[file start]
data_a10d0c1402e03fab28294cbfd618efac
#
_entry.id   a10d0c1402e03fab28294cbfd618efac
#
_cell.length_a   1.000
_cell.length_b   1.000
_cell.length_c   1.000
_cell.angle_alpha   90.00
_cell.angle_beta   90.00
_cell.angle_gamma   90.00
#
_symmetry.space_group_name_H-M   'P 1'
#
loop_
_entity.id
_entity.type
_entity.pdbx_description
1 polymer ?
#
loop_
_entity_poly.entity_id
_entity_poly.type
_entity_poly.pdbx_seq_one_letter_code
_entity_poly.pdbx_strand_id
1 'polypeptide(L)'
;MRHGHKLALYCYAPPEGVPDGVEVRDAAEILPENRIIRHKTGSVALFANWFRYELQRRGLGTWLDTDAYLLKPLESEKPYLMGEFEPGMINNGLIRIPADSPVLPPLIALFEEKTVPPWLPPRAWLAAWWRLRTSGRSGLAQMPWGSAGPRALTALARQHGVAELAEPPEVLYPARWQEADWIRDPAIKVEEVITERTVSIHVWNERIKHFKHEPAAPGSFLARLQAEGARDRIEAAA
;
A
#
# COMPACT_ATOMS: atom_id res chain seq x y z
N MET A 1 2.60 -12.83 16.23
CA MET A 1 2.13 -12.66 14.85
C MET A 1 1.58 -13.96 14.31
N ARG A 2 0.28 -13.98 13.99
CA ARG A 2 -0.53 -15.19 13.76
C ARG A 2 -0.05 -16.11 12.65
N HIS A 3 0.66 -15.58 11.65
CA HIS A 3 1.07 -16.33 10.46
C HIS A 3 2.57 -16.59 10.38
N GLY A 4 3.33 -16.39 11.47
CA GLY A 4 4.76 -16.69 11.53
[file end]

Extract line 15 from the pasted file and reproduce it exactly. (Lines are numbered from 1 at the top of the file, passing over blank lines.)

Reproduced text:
_entity.id